Residents reluctant to support proposed townhomes in Roxborough

The Roxborough community has expressed concern about eight proposed townhomes on the 600 block of Green Lane. 

The intended project, which is being developed by the Galman Group, will also expand an area parking lot to provide spaces for an additional 24 cars.

Many residents say these four-bedroom townhomes will place more pressure on the already existing parking and traffic issues in the area.

Peter Kelsen, a lawyer with Blank Rome LLP, and Bill Kramer, an architect with Kramer/Marks Architects, were on hand at Thursday’s Central Roxborough Civic Meeting at Leverington Presbyterian Church to answer questions and address residents’ concerns.

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“This is an exponential parking issue,” said Alice Bateman, a Roxborough resident who lives a block from the proposed construction. “It is a major concern of the area.”

The plan calls for each townhouse to provide occupants with a one-car garage and a driveway parking space. However, due to the width of the curb-cuts into the driveway of each townhouse, there will only be 12 feet of curb left between the entrances to each driveway.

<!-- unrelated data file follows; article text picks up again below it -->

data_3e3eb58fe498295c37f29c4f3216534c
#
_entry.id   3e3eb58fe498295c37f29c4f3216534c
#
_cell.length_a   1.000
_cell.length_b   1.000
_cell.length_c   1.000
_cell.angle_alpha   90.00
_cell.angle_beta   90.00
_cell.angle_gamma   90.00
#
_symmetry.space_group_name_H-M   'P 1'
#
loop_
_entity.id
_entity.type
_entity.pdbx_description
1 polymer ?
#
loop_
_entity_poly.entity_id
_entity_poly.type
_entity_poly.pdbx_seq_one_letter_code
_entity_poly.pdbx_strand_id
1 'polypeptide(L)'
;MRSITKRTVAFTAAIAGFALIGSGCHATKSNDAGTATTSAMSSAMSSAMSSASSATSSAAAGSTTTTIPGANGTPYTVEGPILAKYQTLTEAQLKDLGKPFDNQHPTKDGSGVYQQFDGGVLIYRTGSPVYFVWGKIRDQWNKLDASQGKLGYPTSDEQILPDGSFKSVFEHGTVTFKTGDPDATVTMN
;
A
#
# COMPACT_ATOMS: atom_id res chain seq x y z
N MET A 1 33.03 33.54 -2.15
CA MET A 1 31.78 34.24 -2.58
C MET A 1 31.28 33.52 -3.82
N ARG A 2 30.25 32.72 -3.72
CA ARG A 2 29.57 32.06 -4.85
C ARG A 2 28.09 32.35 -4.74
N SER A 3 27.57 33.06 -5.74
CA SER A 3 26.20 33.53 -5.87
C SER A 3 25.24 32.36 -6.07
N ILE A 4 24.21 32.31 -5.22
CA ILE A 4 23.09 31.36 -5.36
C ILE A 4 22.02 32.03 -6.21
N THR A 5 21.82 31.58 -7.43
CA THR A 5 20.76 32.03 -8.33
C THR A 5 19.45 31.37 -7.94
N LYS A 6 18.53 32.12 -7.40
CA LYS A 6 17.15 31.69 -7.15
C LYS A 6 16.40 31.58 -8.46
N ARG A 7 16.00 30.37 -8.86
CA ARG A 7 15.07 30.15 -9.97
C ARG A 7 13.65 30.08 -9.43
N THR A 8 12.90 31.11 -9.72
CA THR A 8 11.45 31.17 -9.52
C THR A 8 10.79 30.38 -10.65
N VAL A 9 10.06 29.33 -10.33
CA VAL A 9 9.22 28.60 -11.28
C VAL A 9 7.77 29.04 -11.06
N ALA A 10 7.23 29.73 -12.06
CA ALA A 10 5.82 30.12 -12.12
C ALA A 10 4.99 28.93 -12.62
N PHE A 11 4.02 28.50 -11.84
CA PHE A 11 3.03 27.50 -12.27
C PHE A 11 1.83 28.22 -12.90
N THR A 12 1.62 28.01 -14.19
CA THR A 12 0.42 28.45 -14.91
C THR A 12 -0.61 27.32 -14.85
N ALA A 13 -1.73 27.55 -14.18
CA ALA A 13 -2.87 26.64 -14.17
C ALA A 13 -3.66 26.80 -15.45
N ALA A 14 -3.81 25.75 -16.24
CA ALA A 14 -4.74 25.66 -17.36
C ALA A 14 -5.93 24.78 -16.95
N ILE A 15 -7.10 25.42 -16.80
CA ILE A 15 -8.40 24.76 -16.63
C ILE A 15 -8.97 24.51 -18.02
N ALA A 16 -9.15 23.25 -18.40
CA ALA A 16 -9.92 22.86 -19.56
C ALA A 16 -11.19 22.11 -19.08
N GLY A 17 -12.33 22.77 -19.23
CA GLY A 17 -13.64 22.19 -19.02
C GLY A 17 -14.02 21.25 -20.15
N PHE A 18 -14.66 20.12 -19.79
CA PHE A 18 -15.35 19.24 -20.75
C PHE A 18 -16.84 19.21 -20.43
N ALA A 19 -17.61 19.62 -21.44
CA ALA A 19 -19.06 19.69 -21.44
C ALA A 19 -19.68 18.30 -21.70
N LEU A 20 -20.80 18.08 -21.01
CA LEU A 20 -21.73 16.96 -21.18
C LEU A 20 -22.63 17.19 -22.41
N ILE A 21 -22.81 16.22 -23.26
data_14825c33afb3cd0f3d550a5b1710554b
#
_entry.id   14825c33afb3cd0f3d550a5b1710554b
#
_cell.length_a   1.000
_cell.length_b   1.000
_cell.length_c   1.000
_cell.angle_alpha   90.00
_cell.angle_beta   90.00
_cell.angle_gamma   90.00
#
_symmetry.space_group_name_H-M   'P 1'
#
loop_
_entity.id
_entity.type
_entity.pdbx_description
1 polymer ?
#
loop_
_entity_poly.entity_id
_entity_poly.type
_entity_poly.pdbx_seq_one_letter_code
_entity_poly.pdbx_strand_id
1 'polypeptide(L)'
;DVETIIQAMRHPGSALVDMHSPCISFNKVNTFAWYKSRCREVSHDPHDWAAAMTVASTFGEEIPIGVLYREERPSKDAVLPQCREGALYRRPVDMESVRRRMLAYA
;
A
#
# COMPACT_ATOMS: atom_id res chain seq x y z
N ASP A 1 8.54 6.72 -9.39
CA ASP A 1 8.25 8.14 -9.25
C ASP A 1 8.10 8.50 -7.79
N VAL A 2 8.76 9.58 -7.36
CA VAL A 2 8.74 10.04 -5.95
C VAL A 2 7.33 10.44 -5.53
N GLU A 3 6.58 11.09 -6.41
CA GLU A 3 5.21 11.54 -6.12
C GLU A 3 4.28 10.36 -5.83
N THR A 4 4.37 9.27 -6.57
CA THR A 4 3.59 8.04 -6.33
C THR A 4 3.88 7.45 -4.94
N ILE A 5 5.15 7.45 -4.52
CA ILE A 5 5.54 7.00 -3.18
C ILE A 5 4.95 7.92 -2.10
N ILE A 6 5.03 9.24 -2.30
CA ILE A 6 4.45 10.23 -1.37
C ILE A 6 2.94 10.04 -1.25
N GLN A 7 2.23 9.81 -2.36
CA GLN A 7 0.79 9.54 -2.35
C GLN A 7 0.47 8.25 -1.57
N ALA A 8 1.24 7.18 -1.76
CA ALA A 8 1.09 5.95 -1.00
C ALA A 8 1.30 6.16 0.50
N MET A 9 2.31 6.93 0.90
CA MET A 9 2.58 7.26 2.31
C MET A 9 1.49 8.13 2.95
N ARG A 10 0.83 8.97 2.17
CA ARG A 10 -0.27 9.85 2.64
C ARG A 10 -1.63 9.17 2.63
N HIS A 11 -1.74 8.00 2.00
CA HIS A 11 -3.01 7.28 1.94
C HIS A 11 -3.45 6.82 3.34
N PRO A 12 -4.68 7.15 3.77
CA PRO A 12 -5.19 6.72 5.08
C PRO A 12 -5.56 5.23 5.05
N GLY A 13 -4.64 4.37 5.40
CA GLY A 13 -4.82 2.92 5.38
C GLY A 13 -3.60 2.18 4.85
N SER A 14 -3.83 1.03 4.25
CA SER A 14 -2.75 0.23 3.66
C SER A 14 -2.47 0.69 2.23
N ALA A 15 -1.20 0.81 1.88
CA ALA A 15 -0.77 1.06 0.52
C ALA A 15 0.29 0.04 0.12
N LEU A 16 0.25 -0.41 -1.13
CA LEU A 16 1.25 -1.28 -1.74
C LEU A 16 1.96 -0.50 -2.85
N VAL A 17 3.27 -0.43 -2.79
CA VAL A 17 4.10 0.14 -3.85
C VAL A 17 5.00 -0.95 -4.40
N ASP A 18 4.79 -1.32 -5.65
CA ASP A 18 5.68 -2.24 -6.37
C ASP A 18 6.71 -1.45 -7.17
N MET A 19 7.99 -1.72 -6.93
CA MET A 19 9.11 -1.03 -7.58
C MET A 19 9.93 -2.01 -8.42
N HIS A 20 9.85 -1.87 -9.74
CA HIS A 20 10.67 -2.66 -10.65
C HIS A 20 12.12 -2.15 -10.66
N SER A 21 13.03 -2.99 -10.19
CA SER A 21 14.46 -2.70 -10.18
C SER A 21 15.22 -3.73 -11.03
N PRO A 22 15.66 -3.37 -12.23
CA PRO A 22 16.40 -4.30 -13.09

“You could maybe fit a ‘smart car’ in there,” said Kramer, half-jokingly. He emphasized that the additional parking spaces provided by the planned expansion to the nearby parking lot would offset any overflow need of potential occupants of the townhouses.

“I’m going to be honest with you,” said Kelsen, “there will be a loss of on-street parking. But, Philadelphia Zoning Code requires one-for-one parking—we’re providing two-for-one parking, plus the additional spots in the parking lot.”

Many area residents were surprised to find out how close developers are to attaining building permits, and actually beginning construction. Kelsen said he will go in front of the Philadelphia Licenses and Inspection Zoning Board of Adjustments on Saturday afternoon, and with L & I’s approval, he expected construction to begin this summer.

“I thought this was a preliminary thing,” said Dawn Westerfer, who lives across the street from the proposed construction site. She said that she and her neighbors were under the impression that the property on which the construction is proposed was part of Fairmount Park. “There’s a lot of traffic, and it’s already busy because of Fairmount Park, so I can’t even imagine how it will be.”

“I don’t know what it means for the area,” said Scott Handfinger, another Roxborough resident who lives nearby. “They didn’t seem to have a lot of specifics.”

The CRCA will poll local residents as to whether or not they are in favor of construction, and the poll will be submitted to the L & I Zoning Board.

“I’ll absolutely vote against it,” said Westerfer.

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